By Walter Alarkon - 02/26/10 02:22 AM EST
Congressional Black Caucus members are dismissing a $15 billion jobs bill as inadequate, forcing House leaders to rethink their plan to vote on the measure Friday.
Leaders of the Congressional Black Caucus (CBC) told Democratic leaders Thursday that they didn't support a measure they saw more as a "tax bill" than a bill that will create jobs.
CBC members join House Transportation and Infrastructure Committee Chairman James Oberstar (D-Minn.) and other infrastructure advocates in withholding their support for the measure, which passed with 70 votes in the Senate on Wednesday and which House leaders wanted to pass before the weekend.
House Majority Leader Steny Hoyer (D-Md.) acknowledged that Oberstar and the CBC have "questions" over the bill.
"So I'm going to be talking to a number of people on it and will make a determination on it tomorrow," Hoyer told reporters.
Most of the bill -- $13 billion -- goes toward a tax credit for small businesses who hire new workers or increase employee wages. The remaining funds in the measure go toward the extension of the highway trust fund for transportation projects, a tax break allowing companies to write off equipment losses and low-cost bonds for state and local government infrastructure projects.
Oberstar has said that dozens of House Democrats oppose the way the bill steers a disproportionate amount of money for transportation projects toward four states instead of allowing the funding to be doled out based on projects' merits.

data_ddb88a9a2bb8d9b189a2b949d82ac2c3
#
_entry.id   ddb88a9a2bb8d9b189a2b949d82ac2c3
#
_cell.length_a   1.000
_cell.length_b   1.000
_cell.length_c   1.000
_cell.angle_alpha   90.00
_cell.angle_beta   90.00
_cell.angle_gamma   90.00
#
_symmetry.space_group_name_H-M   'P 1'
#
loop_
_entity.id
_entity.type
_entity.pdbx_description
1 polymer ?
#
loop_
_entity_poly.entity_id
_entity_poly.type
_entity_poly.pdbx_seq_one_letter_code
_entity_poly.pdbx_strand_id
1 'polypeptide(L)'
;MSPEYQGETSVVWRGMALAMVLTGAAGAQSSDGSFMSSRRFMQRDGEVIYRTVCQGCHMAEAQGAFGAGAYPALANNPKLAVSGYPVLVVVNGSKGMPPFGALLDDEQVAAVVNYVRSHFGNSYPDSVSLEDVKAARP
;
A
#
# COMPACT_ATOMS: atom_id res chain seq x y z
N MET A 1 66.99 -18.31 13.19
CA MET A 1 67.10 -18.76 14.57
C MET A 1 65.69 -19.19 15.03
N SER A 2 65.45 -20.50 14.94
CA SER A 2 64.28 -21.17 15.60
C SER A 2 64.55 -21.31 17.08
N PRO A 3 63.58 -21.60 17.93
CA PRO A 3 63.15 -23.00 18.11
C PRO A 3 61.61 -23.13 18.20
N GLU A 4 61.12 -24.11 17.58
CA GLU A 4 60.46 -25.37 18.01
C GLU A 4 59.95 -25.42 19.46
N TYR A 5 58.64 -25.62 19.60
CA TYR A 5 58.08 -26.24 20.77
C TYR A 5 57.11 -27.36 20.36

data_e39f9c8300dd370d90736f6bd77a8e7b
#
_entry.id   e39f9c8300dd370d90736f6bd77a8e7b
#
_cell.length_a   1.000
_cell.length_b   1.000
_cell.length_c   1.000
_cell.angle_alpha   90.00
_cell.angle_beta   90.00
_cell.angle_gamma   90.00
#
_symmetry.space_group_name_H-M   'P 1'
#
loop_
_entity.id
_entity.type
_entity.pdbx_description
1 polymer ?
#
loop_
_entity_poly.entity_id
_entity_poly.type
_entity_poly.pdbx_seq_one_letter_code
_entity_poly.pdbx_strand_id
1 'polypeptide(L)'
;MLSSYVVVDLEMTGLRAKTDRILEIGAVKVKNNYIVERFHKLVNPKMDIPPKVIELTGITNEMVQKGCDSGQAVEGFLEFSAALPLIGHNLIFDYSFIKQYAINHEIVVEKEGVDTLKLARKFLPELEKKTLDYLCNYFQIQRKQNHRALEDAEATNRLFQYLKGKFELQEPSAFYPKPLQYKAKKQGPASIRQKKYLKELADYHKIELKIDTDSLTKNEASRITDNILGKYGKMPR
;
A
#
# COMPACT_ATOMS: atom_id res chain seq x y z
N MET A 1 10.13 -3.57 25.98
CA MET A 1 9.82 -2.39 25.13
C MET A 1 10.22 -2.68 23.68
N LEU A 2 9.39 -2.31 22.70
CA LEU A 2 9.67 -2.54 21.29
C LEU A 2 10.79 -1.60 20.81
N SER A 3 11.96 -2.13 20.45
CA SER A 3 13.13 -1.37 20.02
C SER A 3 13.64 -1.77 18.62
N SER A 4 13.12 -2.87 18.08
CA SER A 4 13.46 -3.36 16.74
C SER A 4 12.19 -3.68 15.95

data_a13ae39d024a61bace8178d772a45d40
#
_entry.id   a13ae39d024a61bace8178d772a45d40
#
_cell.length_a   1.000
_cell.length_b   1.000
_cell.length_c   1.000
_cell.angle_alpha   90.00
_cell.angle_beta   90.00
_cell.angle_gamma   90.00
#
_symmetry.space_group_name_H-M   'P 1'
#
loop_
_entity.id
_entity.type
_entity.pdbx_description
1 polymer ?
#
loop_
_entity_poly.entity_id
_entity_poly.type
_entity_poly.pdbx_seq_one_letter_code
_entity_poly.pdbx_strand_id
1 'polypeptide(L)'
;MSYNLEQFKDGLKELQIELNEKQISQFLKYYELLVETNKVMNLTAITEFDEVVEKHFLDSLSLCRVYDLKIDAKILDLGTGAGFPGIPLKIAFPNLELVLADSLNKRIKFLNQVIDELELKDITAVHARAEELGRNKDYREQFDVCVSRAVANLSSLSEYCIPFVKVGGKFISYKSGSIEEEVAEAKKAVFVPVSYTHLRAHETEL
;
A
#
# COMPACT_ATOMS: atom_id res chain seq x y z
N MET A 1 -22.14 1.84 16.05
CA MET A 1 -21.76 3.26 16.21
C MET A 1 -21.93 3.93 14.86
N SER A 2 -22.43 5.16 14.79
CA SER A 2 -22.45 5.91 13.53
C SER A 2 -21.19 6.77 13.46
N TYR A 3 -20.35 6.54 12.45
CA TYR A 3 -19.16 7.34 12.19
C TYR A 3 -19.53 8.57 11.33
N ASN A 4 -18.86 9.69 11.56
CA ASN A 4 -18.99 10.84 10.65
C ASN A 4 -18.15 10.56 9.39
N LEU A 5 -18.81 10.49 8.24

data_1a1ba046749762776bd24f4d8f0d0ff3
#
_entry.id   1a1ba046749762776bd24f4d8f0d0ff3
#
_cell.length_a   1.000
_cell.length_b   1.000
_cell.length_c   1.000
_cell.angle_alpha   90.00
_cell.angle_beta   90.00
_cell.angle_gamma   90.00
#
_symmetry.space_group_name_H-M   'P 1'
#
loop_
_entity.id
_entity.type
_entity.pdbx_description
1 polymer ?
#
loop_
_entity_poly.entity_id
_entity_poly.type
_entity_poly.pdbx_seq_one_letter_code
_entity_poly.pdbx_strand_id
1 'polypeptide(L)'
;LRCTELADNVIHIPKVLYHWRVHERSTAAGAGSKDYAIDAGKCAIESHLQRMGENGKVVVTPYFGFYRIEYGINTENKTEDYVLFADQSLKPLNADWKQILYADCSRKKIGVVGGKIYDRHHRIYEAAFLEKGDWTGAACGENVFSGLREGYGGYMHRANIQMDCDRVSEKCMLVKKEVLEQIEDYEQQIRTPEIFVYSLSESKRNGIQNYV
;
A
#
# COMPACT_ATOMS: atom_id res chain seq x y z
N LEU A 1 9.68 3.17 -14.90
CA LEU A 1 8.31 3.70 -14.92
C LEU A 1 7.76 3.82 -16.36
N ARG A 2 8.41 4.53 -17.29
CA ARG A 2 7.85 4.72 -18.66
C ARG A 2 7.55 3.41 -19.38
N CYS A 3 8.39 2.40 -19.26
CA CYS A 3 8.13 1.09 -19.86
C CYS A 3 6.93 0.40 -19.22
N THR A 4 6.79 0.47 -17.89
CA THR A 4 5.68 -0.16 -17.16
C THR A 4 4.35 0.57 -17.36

CBC leaders met with Speaker Nancy Pelosi (D-Calif.) in her office off the House floor Thursday. The group is pushing for a larger bill that will have more immediate impact.
CBC members want a comprehensive measure that includes government spending on infrastructure projects and programs that will directly help areas with high unemployment and poverty rates, said CBC Chairwoman Barbara Lee (D-Calif.).
"In no way does $15 billion, a tax-cut bill, create jobs for the chronically unemployed," CBC Chairwoman Barbara Lee told reporters.
Lee said she didn't expect the bill to come to the floor Friday.
"I don't think you'll see a lot of CBC votes" for the bill, Lee said.
The unemployment rate for blacks is 16.7 percent, far higher than the 9.7 percent national rate.
The NAACP and other black leaders met with President Barack Obama earlier this month to urge government to do more to create jobs in urban areas. They said after the meeting they would also press lawmakers to pass a more comprehensive measure that includes funding for New Deal-style public and nonprofit programs that directly hire workers.